Exapostilarion

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'''Exapostilarion''' (from the Greek ''exapostello'', "dismiss").  A [[troparion]] that follows the canon at [[Orthros]].  It takes it's name from the fact that it is near the end of the service.  These hymns also often develop the theme of Christ as the Light of the world, as so they are sometimes called "photagogikon" ("hymn of light"; Slavonic, ''svetilen'').  The Sunday exapostilarion is always linked to the [[Matins Gospel]] used earlier in the service.<ref>''The Festal Menaion'' (Tr. Mother Mary and Archimandrite Kallistos Ware, Faber and Faber, London, 1984), p. 551.</ref>
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An '''exapostilarion''' (also spelled ''exaposteilarion'', from the Greek ''exapostello'', "dismiss") is a [[troparion]] that follows the canon at [[Orthros]].  It takes its name from the fact that it is near the end of the service.  These hymns also often develop the theme of Christ as the Light of the world, as so they are sometimes called "photagogikon" ("hymn of light"; Slavonic, ''svetilen'').  The Sunday exapostilarion is always linked to the [[Matins Gospel]] used earlier in the service.<ref>''The Festal Menaion'' (Tr. Mother Mary and Archimandrite Kallistos Ware, Faber and Faber, London, 1984), p. 551.</ref>
  
 
Some examples of the better known exapostilaria are:
 
Some examples of the better known exapostilaria are:
  
:"O Lord, this very day hast Thou vouchsafed the Good Thief Paradise.  By the Wood of the Cross do Thou enlighten me also and save me. -''From the Matins of Holy Friday''<ref>''The Lenten Triodion'' (Tr. Mother Mary and Archimandrite Kallistos Ware, Faber and Faber, London, 1978), p. 595.</ref>
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:"O Lord, this very day hast Thou vouchsafed the Good Thief Paradise.  By the Wood of the Cross do Thou enlighten me also and save me." -''From the Matins of Holy Friday''<ref>''The Lenten Triodion'' (Tr. Mother Mary and Archimandrite Kallistos Ware, Faber and Faber, London, 1978), p. 595.</ref>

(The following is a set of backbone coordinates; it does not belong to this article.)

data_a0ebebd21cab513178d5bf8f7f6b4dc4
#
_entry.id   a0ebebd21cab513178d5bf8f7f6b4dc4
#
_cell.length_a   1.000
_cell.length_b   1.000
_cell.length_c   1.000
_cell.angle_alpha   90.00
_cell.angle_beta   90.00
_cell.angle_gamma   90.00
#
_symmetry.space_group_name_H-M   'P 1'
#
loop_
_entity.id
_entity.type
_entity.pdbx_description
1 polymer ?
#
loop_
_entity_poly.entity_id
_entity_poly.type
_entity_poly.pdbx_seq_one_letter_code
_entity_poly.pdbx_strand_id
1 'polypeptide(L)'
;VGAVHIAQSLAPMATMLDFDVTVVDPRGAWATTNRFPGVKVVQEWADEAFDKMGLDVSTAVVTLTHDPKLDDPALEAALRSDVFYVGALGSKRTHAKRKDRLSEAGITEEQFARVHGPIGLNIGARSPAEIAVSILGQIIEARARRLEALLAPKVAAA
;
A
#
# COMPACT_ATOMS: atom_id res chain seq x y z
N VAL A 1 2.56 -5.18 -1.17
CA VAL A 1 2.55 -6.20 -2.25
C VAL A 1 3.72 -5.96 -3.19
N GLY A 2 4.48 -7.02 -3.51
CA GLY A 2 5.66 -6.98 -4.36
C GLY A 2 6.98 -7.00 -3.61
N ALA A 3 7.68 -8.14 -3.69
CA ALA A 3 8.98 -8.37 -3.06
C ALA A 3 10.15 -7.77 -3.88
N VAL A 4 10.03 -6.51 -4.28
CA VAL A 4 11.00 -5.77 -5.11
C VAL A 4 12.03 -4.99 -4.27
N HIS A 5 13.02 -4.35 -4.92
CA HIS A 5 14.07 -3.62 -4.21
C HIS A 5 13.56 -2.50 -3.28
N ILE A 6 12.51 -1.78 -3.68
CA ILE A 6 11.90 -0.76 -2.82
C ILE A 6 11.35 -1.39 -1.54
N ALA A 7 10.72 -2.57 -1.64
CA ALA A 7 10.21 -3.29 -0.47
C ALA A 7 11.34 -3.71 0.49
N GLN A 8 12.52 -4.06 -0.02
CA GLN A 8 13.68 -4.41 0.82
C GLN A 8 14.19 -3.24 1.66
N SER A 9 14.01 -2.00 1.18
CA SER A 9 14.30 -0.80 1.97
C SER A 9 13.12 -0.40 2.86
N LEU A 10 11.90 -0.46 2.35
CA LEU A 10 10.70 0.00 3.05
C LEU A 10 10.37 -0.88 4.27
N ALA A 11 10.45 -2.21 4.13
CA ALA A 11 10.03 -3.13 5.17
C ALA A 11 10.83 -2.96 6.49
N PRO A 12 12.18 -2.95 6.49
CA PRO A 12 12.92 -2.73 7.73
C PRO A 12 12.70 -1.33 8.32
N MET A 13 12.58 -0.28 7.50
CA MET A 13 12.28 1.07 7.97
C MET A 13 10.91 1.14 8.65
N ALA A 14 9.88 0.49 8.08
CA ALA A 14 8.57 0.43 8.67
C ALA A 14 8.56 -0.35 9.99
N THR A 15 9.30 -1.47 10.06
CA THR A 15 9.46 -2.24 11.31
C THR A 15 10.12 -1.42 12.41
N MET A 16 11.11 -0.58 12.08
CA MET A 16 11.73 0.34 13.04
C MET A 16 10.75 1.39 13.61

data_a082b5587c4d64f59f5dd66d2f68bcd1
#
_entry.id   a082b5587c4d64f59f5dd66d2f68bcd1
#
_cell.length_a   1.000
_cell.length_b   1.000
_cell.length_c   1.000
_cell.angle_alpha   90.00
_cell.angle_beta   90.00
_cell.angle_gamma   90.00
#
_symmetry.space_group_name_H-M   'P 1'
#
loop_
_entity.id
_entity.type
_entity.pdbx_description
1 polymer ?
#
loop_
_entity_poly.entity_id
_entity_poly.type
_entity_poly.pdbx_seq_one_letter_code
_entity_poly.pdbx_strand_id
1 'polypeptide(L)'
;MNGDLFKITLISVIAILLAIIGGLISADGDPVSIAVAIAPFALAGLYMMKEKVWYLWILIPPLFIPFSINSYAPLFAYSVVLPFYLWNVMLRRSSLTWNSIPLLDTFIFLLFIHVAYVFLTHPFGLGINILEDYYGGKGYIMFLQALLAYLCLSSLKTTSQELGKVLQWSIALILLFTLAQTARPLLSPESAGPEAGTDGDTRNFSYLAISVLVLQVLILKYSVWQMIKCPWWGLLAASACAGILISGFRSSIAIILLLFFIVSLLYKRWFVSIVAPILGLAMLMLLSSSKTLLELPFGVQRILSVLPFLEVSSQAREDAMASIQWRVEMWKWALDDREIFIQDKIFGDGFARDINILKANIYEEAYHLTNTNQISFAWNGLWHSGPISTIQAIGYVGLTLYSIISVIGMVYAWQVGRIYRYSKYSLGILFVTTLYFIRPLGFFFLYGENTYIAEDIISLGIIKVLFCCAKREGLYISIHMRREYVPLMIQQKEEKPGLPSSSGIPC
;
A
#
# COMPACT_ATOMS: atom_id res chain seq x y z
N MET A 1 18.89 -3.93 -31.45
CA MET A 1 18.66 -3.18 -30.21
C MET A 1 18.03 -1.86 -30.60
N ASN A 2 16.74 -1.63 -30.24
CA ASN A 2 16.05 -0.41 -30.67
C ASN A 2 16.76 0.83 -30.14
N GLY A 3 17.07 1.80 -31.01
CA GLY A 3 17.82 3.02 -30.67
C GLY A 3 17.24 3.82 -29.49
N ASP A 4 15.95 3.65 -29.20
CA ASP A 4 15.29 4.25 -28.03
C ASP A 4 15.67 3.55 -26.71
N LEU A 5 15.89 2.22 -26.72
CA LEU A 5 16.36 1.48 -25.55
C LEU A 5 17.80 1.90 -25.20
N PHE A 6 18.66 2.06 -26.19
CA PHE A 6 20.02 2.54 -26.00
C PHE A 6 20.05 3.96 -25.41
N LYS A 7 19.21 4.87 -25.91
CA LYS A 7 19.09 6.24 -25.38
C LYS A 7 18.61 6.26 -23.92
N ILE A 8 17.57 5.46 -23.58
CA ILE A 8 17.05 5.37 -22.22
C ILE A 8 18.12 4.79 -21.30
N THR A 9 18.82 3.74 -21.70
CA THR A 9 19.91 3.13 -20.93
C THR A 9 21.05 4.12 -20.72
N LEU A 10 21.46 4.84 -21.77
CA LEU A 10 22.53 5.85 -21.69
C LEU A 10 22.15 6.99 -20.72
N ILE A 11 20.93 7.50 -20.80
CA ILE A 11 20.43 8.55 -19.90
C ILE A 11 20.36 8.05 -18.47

:"Having fallen asleep in the flesh, as a mortal, O King and Lord, on the third day Thou didst rise again, raising up Adam from corruption, and abolishing death: O Pascha of incorruption, Salvation of the world!" -''From the Paschal Matins''<ref>Prayer Book, 4th ed.(Jordanville, NY: Holy Trinity Monastery, 1996), p. 201</ref>  
 
:"Having fallen asleep in the flesh, as a mortal, O King and Lord, on the third day Thou didst rise again, raising up Adam from corruption, and abolishing death: O Pascha of incorruption, Salvation of the world!" -''From the Paschal Matins''<ref>Prayer Book, 4th ed.(Jordanville, NY: Holy Trinity Monastery, 1996), p. 201</ref>  
  
:O ye Apostles from afar, being now gathered together here in the vale of Gethsemane, give burial to my body; and Thou, O my Son and my God, receive Thou my spirit." -''From the Matins of Dormition''<ref>The Great Horologion (Boston, MA: Holy Transfiguration Monastery, 1997), p. 784</ref>
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:"O ye Apostles from afar, being now gathered together here in the vale of Gethsemane, give burial to my body; and Thou, O my Son and my God, receive Thou my spirit." -''From the Matins of Dormition''<ref>The Great Horologion (Boston, MA: Holy Transfiguration Monastery, 1997), p. 784</ref>
  
 
==Notes==
 
==Notes==

Revision as of 20:27, April 15, 2007

An exapostilarion (also spelled exaposteilarion, from the Greek exapostello, "dismiss") is a troparion that follows the canon at Orthros. It takes its name from the fact that it is near the end of the service. These hymns also often develop the theme of Christ as the Light of the world, as so they are sometimes called "photagogikon" ("hymn of light"; Slavonic, svetilen). The Sunday exapostilarion is always linked to the Matins Gospel used earlier in the service.[1]

Some examples of the better known exapostilaria are:

"O Lord, this very day hast Thou vouchsafed the Good Thief Paradise. By the Wood of the Cross do Thou enlighten me also and save me." -From the Matins of Holy Friday[2]
"Having fallen asleep in the flesh, as a mortal, O King and Lord, on the third day Thou didst rise again, raising up Adam from corruption, and abolishing death: O Pascha of incorruption, Salvation of the world!" -From the Paschal Matins[3]
"O ye Apostles from afar, being now gathered together here in the vale of Gethsemane, give burial to my body; and Thou, O my Son and my God, receive Thou my spirit." -From the Matins of Dormition[4]

Notes

  1. The Festal Menaion (Tr. Mother Mary and Archimandrite Kallistos Ware, Faber and Faber, London, 1984), p. 551.
  2. The Lenten Triodion (Tr. Mother Mary and Archimandrite Kallistos Ware, Faber and Faber, London, 1978), p. 595.
  3. Prayer Book, 4th ed.(Jordanville, NY: Holy Trinity Monastery, 1996), p. 201
  4. The Great Horologion (Boston, MA: Holy Transfiguration Monastery, 1997), p. 784


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